As I think I’ve indicated on the blog before, on January 23, 2014 there was an interesting discussion, on stage, between Karen L. King (Hollis Professor of Divinity at Harvard Divinity School), Mark Jordan (Distinguished Professor at Washington University, Saint Louis; he is returning to Harvard next year), and me on the topic “Does It Matter if Jesus Was Married?” The discussion was hosted by the Black Mountain Institute at the University of Nevada, Las Vegas, in the Beam Music Center, Doc Rando Hall, UNLV. The Black Mountain Institute is an International Center for Creative Writers and Scholars. The event was moderated by the former President of UNLV, Carol Harter, who did a very fine job indeed keeping us all on target and on topic. The basic underlying question was: what would a married Christ mean for the theology, practices, and politics of Christian traditions as they grapple with changing times? I did manage to say a few words about the prior question: *Was* Jesus married?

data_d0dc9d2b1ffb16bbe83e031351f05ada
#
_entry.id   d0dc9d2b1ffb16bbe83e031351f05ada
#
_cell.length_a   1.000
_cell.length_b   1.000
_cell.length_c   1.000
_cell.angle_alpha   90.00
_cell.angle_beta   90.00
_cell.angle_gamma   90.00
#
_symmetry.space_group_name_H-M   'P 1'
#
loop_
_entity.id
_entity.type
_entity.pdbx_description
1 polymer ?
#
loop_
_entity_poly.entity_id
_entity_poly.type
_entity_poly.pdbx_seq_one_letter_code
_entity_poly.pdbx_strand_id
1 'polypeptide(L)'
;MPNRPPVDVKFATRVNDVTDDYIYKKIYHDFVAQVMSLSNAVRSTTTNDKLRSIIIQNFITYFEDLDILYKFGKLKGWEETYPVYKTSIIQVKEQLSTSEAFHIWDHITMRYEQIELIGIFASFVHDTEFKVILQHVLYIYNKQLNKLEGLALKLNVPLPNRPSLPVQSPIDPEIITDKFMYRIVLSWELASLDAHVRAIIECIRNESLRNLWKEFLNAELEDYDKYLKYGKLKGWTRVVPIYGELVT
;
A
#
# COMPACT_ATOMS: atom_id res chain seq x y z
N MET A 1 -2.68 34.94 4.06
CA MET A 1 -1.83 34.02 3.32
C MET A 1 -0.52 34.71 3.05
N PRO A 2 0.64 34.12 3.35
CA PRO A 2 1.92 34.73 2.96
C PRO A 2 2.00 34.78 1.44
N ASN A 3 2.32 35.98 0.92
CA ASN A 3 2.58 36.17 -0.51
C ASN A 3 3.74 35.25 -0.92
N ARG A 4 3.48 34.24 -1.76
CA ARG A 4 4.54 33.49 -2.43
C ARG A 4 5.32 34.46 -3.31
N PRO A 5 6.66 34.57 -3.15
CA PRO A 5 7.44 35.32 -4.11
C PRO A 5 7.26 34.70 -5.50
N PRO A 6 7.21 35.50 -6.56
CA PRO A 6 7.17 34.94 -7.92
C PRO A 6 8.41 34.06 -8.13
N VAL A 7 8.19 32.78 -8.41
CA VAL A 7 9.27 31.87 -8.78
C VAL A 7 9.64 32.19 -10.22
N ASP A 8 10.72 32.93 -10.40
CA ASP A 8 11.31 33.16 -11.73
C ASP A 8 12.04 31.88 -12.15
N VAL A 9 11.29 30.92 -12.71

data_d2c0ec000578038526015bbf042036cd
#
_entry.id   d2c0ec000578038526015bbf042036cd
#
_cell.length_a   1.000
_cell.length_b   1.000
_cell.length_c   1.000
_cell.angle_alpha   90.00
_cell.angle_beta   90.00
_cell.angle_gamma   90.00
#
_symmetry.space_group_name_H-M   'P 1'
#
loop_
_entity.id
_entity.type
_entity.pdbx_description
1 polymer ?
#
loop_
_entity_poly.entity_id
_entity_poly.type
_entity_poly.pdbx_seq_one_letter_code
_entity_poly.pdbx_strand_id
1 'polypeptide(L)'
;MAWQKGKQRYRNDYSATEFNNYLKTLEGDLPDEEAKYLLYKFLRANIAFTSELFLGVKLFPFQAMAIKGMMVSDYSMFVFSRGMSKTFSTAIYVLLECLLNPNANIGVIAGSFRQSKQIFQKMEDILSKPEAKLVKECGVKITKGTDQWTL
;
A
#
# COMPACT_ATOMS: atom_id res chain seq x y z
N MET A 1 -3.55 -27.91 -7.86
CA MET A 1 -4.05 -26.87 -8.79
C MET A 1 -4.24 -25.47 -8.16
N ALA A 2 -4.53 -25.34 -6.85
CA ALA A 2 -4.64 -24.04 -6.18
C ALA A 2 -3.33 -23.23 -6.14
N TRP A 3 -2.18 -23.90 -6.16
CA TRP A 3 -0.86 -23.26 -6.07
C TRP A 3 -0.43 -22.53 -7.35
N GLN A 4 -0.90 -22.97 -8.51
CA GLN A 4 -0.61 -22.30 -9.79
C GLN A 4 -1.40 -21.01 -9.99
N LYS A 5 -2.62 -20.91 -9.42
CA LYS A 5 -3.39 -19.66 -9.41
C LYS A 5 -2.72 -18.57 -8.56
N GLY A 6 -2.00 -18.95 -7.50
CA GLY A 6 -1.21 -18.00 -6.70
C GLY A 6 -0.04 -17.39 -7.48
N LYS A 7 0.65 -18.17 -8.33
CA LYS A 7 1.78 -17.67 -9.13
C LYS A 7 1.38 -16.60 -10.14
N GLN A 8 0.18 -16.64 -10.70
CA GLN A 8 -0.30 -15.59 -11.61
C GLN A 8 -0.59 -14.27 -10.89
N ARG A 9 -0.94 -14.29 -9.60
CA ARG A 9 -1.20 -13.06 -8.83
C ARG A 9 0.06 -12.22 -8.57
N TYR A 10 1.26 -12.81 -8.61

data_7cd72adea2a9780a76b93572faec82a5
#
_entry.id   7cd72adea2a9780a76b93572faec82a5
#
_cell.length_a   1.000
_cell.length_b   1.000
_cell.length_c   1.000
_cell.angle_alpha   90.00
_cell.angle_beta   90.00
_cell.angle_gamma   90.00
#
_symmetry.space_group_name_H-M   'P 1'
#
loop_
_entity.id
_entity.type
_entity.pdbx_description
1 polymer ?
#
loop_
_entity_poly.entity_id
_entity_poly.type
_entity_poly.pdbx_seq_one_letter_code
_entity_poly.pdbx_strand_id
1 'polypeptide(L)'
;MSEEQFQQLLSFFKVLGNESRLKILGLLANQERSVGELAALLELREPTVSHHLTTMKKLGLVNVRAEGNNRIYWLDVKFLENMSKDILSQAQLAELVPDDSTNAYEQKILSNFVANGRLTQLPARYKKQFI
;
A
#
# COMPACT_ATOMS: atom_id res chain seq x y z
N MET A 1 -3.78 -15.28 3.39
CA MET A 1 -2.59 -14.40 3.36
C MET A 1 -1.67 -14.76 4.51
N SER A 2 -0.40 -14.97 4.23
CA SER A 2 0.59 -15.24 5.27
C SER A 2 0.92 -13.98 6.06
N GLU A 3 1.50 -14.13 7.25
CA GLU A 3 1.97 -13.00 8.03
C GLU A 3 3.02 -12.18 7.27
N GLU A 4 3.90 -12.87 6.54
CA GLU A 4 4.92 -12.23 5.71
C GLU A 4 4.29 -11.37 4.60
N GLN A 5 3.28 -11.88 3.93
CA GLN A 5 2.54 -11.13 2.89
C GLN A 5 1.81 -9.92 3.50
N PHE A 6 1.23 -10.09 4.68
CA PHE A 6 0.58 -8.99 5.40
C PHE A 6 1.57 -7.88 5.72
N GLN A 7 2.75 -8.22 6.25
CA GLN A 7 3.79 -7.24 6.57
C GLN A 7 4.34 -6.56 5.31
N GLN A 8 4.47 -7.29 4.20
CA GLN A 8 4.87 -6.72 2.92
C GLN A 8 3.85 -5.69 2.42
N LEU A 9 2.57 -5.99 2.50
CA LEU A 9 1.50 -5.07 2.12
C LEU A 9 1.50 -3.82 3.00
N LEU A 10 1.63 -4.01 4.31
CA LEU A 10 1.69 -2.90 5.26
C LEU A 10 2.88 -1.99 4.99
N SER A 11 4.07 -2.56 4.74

The Black Mountain Institute was motivated to invite us to discuss these questions because of the Coptic papyrus that Karen King announced to the world last year, which she has named “The Gospel of Jesus’ Wife.” I have dealt with it several times on the blog already. We did not spend any time during the event discussing the authenticity or inauthenticity of the fragment. My sense is that most Coptic scholars think it is a modern fabrication. Karen continues to think that it may be authentic, and she is working hard on a scholarly article that will make the case and answer the detractors. We are all very eager to see it! In the meantime, whether authentic or not, the fragment raises interesting questions, and those are what we turned our attention to.
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Image rights: Karen L. King/EPA. The fragment consists of eight lines of black ink, written in Coptic, which include the phrase. “Jesus said to them, ‘My wife …’ ” Below it is what the Times calls “a second provocative clause” that reportedly says, “she will be able to be my disciple.”